Another part of the desire for children is less practical, but draws on deeper emotions. A man wants children, it is said, so that they can perpetuate his name: an attempt to cheat death. The individual dies, but his name is remembered by his children. They may, as in our society, actually carry his name—but even if they don’t he knows that there will be someone to ensure that he is not forgotten.
In some societies it is believed that unless a man has someone to remember him, perhaps with sacrifices or other ritual displays, his spirit will not be able to rest easily. Such beliefs provide the basis of much that is commonly known as ‘ancestor worship’, although it doesn’t usually involve worship in the sense that we use it.
We don’t have ancestor worship in the West, but the feelings which underpin it speak to us too. Children offer us the prospect of continuity; they are the thread which connects us to the future. Because of this they help to keep us from feeling too isolated and alone. We know that, through them at least, we fit into a wider pattern of society which reaches out through space and time.
This sense of reaching into the future can have a profound effect on a man. The birth of my firstborn, Mark, made a great impact on my attitudes towards the future and towards death. Suddenly the future became more real and important. I began to worry more about the possibilities of a nuclear war. No longer was it enough to hope selfishly for peace to last until my own natural death; I now had another generation to care about. This was one of the most important factors which led ultimately to a radical shift in my political and social views. I have not explored this in any detail with other men, but it would be interesting to know whether the birth of a baby commonly has similar effects on the new father’s world-view.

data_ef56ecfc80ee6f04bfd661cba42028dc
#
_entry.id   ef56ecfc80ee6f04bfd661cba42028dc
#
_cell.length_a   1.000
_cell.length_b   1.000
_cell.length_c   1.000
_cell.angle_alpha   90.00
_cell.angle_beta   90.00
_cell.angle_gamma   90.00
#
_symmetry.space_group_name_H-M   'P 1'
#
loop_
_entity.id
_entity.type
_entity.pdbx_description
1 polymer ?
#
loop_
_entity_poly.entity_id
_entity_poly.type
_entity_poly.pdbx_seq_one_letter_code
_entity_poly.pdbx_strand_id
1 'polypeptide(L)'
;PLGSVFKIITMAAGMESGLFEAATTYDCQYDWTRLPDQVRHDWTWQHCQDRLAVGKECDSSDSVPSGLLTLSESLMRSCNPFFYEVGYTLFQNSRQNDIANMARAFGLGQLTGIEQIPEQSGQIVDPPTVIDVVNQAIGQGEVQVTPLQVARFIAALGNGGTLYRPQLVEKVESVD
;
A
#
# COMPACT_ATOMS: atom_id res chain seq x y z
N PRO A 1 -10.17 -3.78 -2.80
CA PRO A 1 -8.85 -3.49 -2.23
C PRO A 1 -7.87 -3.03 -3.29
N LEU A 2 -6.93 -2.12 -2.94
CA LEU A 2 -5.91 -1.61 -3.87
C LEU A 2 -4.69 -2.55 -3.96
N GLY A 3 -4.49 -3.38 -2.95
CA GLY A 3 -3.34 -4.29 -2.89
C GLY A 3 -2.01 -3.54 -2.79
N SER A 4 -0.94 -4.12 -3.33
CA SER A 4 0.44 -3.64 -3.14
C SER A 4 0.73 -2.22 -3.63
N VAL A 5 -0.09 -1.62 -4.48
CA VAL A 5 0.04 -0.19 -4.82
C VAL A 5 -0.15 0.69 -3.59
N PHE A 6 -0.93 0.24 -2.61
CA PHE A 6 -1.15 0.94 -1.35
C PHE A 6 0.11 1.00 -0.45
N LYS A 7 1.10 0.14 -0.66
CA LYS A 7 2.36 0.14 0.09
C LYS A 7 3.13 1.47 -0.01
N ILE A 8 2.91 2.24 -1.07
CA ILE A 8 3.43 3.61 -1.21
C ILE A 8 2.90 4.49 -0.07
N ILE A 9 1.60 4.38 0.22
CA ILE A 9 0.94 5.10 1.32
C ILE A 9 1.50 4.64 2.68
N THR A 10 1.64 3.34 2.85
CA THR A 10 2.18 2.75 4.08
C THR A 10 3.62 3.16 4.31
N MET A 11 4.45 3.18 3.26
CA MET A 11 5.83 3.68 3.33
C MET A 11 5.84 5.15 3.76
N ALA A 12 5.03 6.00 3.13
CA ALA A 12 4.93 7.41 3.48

The suggestion that children provide a type of immortality has recently been revived by evolutionary biologists. Since Darwin it has been generally accepted that the way to judge the ‘success’ of a species is to consider whether or not it continues to exist—in other words, how effectively it reproduces itself. More recently, this approach has been applied by Richard Dawkins to individuals—or more especially to individuals’ genes, those chemical structures which contain the code which determines how the cells in your body are put together.
The argument, briefly, is this. If there was a gene which tended to make its carrier reluctant to have children it would not reproduce itself, and would soon die out. It is therefore most unlikely that such a gene could exist. On the other hand a gene which made any creature carrying it very keen to reproduce would obviously stand a very good chance of being around for many generations to come.